Thank you for your patience, your resolve, and your commitment to true definition of community. As we grapple with these very challenging issues, please know that I am advocating and working on your behalf.
image from Atlanta Intown Paper
Happy Juneteenth! I hope everyone finds time today to reflect on the significance and embrace all that this day means for Black people and for this country as a whole.
The history of Juneteenth:
On June 19th, 1865, two years 6 months and 18 days after Abraham Lincoln signed the Emancipation Proclamation into law, Union troops rode into Galveston, Texas to inform the last enslaved African Americans in the United States of their freedom. Juneteenth commemorates the official end of slavery in America and although it has been recognized as an official state holiday since 1980, due to the current focus on racial injustice in America, it is now receiving wide spread acknowledgement as a paid holiday for many large corporations. Across the country, many communities celebrate freedom on both Juneteenth (June 19th) as well as January 1st, in honor of the Emancipation Proclamation.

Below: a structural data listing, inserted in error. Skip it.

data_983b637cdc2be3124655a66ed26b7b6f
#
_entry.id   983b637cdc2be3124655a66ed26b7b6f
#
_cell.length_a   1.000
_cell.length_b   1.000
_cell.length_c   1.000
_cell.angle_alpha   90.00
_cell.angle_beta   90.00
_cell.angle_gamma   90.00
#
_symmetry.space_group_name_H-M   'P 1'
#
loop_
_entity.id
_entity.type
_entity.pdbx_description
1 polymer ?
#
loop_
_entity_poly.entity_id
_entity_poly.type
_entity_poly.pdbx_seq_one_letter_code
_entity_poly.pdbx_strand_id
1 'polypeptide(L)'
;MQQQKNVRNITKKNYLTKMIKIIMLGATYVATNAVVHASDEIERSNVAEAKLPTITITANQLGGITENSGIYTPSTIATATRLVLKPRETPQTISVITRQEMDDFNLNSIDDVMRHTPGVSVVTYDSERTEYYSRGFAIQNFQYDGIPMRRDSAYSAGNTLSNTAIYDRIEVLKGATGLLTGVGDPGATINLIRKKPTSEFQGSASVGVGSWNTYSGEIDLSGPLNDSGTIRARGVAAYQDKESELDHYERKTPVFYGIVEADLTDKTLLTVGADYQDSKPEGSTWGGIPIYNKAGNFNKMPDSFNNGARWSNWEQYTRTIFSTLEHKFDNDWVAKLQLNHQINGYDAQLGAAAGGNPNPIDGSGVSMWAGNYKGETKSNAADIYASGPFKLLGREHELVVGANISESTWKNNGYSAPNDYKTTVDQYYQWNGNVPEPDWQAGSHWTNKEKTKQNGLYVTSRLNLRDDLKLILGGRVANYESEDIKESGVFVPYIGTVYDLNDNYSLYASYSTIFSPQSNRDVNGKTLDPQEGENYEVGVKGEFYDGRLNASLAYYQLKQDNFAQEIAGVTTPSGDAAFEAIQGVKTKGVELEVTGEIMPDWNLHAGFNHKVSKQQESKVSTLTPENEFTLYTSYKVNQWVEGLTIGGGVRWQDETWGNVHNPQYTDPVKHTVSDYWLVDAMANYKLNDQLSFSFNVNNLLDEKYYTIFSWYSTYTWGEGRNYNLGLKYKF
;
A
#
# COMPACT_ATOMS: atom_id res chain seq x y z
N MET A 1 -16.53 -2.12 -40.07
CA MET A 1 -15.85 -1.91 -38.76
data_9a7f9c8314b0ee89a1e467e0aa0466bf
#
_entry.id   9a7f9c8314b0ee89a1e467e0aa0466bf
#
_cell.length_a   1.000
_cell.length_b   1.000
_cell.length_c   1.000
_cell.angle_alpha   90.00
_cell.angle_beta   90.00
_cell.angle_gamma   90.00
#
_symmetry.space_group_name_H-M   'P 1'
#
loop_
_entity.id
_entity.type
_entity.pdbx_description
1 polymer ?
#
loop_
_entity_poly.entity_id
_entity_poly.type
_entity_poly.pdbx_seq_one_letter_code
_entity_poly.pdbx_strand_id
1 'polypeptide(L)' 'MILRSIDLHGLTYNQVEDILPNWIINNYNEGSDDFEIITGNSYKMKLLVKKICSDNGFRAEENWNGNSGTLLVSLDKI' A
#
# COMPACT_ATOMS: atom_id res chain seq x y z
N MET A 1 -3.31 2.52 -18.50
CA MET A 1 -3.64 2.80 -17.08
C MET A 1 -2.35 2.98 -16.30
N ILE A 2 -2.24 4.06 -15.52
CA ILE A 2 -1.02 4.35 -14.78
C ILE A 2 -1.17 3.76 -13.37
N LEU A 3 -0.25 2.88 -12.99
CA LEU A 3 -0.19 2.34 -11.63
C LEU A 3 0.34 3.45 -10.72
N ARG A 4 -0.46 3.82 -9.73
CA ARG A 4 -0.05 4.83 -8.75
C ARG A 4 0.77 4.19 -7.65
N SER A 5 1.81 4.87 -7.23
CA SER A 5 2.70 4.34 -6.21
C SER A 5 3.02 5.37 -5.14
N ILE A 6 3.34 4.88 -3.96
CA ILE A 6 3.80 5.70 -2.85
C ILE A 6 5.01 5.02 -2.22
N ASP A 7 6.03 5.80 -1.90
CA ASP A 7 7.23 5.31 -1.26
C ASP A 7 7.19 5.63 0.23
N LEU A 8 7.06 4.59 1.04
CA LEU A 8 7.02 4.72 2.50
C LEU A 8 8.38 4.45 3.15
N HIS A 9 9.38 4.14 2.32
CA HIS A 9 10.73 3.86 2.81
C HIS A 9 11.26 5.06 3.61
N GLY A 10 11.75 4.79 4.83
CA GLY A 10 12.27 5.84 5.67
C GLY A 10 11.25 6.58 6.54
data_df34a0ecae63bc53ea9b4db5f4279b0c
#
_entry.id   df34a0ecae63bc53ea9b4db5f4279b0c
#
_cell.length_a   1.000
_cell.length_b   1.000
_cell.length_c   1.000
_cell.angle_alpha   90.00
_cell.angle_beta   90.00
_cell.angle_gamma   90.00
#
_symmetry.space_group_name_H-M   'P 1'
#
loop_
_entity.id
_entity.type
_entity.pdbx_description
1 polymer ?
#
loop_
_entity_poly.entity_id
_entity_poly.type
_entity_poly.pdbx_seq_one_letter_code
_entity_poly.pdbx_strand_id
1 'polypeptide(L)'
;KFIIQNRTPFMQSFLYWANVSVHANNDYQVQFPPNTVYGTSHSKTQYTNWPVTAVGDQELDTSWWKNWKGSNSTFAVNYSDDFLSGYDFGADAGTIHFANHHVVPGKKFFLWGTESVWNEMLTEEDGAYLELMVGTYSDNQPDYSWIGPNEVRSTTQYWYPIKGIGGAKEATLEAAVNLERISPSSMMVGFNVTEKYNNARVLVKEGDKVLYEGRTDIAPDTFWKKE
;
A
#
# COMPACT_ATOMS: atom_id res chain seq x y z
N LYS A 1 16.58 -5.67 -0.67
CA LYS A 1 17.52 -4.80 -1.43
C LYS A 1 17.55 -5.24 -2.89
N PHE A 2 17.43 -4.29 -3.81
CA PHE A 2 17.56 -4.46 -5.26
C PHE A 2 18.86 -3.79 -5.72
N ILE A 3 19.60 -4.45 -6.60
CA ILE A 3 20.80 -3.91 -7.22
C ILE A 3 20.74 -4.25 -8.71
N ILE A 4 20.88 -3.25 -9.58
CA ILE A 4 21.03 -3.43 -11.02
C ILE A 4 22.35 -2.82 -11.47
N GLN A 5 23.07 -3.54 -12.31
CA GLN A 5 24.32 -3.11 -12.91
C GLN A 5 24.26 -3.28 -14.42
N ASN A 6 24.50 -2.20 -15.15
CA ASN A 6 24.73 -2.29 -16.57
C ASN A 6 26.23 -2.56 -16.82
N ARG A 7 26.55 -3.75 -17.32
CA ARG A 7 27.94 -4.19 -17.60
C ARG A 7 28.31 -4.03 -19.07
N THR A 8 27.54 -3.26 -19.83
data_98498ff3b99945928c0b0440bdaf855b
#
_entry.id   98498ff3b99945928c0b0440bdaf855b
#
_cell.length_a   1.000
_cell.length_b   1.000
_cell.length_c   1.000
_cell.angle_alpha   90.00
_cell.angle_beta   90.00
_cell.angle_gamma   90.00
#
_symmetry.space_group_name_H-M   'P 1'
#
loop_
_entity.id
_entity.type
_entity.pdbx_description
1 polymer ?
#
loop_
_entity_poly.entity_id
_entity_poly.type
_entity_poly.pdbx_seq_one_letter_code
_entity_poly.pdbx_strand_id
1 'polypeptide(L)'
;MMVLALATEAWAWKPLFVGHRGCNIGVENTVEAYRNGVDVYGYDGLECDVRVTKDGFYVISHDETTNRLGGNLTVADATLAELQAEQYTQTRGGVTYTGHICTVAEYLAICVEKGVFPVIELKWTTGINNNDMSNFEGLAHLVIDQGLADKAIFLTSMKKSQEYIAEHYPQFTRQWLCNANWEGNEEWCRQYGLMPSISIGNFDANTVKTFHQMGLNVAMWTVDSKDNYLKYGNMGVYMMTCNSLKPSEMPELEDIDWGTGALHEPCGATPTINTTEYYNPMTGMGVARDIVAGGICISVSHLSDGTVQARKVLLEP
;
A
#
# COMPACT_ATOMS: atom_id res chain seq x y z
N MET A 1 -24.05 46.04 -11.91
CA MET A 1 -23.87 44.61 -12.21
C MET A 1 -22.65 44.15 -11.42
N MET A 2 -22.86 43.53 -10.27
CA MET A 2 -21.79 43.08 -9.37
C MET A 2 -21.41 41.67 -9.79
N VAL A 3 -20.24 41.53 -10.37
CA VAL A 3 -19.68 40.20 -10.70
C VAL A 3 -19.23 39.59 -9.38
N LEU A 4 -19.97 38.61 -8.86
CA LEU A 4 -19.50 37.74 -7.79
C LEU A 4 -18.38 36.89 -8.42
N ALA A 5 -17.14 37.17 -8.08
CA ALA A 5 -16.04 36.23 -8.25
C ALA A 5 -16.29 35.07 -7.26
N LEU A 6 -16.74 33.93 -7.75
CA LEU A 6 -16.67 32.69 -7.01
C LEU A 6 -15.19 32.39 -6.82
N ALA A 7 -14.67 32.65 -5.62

“Juneteenth is a time to recommit ourselves to the work that remains undone. We remember that even in the darkest hours, there is cause to hope for tomorrow’s light. Today, no matter our race, religion, gender, or sexual orientation, we recommit ourselves to working to free modern-day slaves around the world and to honoring in our time the efforts of those who fought so hard to steer our country truer to our highest ideals.” -President Barack Obama, 2016
Census & Juneteenth events:
The City of Minneapolis believes that our African American communities should be counted in the 2020 Census so that they receive the adequate political representation as well as the proper resources to meet their needs. The census will have a presence at the following events commemorating Juneteenth in Minneapolis:
- Friday June 19th – Unite & Rebuild www.uniteandrebuildmsp.org, 3pm-8pm, 2500 E Lake St, Minneapolis, MN 55406
- Friday June 19th – Community Festival and Rally, 12pm-6pm, Cub Foods Parking lot 701 W Broadway Ave, Minneapolis, MN 55411
- Saturday June 20th –The Staff of Freedom Works is hosting an event and BBQ, beginning at noon, located at the St Olaf Church downtown: 215 S 8th St Minneapolis, MN 55402